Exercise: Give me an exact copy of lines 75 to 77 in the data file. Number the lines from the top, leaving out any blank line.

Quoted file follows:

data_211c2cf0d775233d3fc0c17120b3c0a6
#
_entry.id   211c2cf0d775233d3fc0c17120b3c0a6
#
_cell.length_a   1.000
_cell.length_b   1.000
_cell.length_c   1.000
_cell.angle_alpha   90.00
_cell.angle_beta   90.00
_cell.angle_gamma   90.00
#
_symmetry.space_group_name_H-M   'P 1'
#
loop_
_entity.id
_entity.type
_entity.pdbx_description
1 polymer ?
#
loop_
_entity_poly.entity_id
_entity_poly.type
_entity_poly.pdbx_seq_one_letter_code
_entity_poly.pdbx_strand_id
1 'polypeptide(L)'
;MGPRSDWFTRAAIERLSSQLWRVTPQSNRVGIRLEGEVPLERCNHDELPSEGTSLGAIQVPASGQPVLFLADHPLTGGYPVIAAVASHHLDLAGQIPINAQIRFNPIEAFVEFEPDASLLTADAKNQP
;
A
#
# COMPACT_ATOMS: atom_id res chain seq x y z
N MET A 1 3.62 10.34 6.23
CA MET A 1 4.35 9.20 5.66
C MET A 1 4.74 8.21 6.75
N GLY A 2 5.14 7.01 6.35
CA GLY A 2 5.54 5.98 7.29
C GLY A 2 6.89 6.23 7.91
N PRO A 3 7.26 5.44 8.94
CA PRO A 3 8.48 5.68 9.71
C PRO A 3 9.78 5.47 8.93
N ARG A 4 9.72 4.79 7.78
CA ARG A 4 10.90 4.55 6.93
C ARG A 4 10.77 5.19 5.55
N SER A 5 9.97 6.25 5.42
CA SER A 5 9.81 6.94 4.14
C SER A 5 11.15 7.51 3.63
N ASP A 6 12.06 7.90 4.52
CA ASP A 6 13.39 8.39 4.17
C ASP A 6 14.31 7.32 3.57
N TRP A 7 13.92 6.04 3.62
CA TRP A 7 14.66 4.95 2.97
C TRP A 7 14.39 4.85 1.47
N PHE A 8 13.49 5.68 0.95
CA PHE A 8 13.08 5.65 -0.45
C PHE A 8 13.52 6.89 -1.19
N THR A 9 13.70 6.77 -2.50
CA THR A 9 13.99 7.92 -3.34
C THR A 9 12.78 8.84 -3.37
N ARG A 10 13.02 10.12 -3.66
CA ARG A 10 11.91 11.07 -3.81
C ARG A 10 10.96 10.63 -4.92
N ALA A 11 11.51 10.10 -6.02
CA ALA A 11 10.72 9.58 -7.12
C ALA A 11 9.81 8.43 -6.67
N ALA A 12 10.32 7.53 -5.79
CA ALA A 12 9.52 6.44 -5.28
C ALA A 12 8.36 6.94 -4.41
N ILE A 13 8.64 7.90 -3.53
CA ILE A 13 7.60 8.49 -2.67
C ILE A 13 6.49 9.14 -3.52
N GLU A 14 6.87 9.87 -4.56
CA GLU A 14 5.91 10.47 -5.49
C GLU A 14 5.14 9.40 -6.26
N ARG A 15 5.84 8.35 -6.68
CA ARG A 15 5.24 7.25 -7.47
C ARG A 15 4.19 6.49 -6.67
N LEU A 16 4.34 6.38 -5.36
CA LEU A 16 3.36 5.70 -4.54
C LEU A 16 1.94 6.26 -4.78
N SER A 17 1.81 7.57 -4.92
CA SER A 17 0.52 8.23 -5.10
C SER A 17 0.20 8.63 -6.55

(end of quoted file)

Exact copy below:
C ARG A 15 4.19 6.49 -6.67
N LEU A 16 4.34 6.38 -5.36
CA LEU A 16 3.36 5.70 -4.54